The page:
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How does Palin get away with the LAMESTREAM MEDIA not hunting down that video of the family BRAWL? Or are they?

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Sarah Palin: “YOU KNOW WHO WE ARE, DON’T CHA?!  Yes; get into a DRUNKEN BRAWL & win a guest appearance on Hannity.

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Loose Lips: Hell hath no fury like a Palin family visit

“You will respect my Authoritah.”

And who are these NEGROES? Palin gets just close enough to this family to get in their POCKETBOOK.

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And no matter how close Palin gets to this family, INTELLIGENCE will not enter her brain via osmosis. Ok so I riffed off an Asian stereotype. Blame it on Palin… No, blame it on Senator John McCain.

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We trust that someone at that party video taped the brawl and laying low waiting for that “PRICE IS RIGHT” momemnt. Please let it be so!

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Wednesday Open Thread | American Musicals: Rodgers & Hammerstein Week

Today, we focus on Rodgers & Hammersteins’s South Pacific.

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South Pacific is a musical composed by Richard Rodgers, with lyrics by Oscar Hammerstein II and book by Hammerstein and Joshua Logan. The work premiered in 1949 on Broadway and was an immediate hit, running for 1,925 performances. The story is based on James A. Michener’s Pulitzer Prize-winning 1947 book Tales of the South Pacific, combining elements of several of the stories. Rodgers and Hammerstein believed that they could write a musical based on Michener’s work that would be financially successful and, at the same time, would send a strong progressive message on racism.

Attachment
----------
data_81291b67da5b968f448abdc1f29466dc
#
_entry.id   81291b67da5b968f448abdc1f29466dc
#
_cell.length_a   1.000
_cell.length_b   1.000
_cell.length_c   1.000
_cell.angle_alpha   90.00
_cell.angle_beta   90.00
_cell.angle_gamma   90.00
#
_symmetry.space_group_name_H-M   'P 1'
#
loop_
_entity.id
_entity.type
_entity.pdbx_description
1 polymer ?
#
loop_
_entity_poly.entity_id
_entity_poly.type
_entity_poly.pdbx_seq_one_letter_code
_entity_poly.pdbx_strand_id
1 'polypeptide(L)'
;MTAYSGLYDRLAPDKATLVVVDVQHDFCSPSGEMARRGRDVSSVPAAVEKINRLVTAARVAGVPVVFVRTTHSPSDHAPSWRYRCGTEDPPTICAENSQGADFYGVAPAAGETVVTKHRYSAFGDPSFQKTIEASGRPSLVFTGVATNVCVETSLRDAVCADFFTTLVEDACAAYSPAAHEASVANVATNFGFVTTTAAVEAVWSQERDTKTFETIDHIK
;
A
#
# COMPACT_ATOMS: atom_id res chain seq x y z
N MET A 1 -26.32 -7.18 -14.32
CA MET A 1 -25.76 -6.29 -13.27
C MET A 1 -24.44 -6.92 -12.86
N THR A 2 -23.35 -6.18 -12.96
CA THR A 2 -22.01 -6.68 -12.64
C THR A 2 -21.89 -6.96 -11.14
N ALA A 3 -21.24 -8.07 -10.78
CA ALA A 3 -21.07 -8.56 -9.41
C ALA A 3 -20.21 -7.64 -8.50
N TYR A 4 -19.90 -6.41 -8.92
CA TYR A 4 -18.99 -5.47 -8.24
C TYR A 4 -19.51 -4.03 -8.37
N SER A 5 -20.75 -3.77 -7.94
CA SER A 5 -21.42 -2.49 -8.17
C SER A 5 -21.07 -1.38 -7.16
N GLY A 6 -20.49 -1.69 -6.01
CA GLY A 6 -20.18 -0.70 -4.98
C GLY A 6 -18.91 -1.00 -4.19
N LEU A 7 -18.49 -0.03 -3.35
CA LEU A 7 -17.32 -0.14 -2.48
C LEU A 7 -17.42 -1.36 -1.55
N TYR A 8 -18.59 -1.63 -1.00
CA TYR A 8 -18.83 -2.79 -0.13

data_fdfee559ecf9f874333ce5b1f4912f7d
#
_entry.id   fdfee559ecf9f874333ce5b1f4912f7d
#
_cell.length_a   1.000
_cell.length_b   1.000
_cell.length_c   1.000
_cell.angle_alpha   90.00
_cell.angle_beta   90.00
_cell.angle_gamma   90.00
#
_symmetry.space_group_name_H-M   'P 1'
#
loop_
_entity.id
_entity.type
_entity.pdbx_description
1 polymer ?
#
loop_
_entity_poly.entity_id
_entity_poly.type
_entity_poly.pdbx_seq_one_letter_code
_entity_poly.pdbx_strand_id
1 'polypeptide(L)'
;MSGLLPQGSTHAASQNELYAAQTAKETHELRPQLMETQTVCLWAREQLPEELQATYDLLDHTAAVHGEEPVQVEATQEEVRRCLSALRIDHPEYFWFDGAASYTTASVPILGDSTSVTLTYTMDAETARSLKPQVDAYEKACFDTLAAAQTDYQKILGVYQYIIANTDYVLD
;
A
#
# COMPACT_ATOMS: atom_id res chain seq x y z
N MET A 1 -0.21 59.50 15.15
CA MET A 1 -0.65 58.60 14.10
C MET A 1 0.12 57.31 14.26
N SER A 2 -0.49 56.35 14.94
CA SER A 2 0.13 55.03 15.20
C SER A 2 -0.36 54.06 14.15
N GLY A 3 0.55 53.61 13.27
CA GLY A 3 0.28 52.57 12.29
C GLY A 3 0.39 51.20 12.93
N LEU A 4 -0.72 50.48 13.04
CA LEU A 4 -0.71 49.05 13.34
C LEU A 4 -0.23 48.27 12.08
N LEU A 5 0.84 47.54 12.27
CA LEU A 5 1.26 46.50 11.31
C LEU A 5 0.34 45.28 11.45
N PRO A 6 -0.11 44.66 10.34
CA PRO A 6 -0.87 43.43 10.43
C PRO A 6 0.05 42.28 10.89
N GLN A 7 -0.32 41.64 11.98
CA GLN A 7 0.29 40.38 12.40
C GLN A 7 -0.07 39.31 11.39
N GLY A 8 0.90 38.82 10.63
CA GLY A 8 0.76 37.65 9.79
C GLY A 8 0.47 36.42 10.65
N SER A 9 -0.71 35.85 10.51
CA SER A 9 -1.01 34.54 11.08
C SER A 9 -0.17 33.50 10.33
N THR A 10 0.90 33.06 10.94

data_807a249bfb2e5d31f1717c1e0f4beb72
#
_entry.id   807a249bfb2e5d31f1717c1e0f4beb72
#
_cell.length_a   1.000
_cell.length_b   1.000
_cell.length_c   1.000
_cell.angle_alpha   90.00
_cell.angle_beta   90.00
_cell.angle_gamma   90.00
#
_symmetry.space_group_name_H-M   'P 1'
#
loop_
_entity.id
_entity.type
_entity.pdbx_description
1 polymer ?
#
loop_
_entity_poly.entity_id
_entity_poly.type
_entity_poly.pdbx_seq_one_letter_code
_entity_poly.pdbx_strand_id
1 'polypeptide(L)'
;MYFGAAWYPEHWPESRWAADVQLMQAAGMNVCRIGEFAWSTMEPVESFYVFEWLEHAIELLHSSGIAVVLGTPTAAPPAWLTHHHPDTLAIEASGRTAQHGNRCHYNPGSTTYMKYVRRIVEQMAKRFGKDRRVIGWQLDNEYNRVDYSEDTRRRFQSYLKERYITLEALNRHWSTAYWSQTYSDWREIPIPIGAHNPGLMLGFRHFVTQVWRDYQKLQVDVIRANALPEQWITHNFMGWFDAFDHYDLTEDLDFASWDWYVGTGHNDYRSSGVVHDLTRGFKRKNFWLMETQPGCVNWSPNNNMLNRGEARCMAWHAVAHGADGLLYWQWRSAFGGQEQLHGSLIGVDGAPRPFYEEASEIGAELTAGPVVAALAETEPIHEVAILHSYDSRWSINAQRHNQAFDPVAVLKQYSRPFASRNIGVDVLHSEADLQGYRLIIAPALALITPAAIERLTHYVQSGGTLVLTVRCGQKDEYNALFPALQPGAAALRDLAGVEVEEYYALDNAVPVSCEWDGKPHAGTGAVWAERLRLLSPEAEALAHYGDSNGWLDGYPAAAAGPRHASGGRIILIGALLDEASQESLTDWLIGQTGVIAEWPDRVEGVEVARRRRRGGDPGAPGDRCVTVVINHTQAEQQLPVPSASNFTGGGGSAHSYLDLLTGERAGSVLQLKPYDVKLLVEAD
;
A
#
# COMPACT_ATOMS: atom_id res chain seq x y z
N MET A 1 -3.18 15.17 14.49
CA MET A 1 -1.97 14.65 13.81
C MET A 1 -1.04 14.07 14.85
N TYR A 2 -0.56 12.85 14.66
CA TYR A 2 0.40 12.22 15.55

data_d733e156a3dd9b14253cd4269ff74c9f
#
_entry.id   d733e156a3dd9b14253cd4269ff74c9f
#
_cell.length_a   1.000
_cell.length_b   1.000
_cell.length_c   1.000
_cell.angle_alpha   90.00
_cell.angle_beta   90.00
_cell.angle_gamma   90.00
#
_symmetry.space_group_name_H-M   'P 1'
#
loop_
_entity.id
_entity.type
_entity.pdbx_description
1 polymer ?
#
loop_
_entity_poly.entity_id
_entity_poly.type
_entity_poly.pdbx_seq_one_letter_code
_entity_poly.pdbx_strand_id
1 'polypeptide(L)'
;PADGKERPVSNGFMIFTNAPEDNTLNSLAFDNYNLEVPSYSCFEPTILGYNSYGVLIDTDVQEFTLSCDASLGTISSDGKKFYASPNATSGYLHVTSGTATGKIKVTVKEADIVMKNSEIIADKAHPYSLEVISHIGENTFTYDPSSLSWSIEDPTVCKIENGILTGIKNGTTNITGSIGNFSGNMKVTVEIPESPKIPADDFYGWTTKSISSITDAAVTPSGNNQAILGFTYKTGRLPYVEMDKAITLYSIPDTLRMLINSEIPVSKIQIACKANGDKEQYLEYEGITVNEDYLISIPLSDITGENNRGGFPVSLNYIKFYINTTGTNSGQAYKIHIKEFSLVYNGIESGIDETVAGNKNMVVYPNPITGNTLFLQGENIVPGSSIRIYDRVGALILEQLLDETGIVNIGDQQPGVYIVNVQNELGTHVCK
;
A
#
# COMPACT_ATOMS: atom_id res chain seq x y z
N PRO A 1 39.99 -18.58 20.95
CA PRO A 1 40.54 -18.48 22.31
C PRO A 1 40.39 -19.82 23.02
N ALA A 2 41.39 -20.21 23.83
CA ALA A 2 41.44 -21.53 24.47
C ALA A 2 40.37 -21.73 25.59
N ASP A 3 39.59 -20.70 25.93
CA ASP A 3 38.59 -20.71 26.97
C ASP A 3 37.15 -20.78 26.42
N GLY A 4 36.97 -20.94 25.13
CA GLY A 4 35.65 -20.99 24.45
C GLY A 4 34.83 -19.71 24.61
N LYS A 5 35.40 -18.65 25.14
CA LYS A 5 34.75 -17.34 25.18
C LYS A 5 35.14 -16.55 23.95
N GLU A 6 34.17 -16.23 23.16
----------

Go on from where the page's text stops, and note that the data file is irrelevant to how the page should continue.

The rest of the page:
The plot centers on an American nurse stationed on a South Pacific island during World War II who falls in love with a middle-aged expatriate French plantation owner but struggles to accept his mixed-race children. A secondary romance, between a U.S. lieutenant and a young Tonkinese woman, explores his fears of the social consequences should he marry his Asian sweetheart. The issue of racial prejudice is candidly explored throughout the musical, most controversially in the lieutenant’s song, “You’ve Got to Be Carefully Taught”. Supporting characters, including a comic petty officer and the Tonkinese girl’s mother, help to tie the stories together. Because he lacked military knowledge, Hammerstein had difficulty writing that part of the script; the director of the original production, Logan, assisted him and received credit as co-writer of the book.

The original Broadway production enjoyed immense critical and box-office success, became the second-longest running Broadway musical to that point (behind Rodgers and Hammerstein’s earlier Oklahoma!), and has remained popular ever since. After they signed Ezio Pinza and Mary Martin as the leads, Rodgers and Hammerstein wrote several of the songs with the particular talents of their stars in mind. The piece won the Pulitzer Prize for Drama in 1950. Especially in the Southern U.S., its racial theme provoked controversy, for which its authors were unapologetic. Several of its songs, including “Bali Ha’i”, “I’m Gonna Wash That Man Right Outa My Hair”, “Some Enchanted Evening”, “There Is Nothing Like a Dame”, “Happy Talk”, “Younger Than Springtime” and “I’m in Love with a Wonderful Guy”, have become popular standards.

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The production won ten Tony Awards, including Best Musical, Best Score and Best Libretto, and it is the only musical production to win Tony Awards in all four acting categories. Its original cast album was the bestselling record of the 1940s, and other recordings of the show have also been popular. The show has enjoyed many successful revivals and tours, spawning a 1958 film and television adaptations. The 2008 Broadway revival was a critical success, ran for 996 performances and won seven Tonys, including Best Musical Revival.

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NAACP Ask DOJ for a Special Review of #Ferguson Police Chief Tom Jackson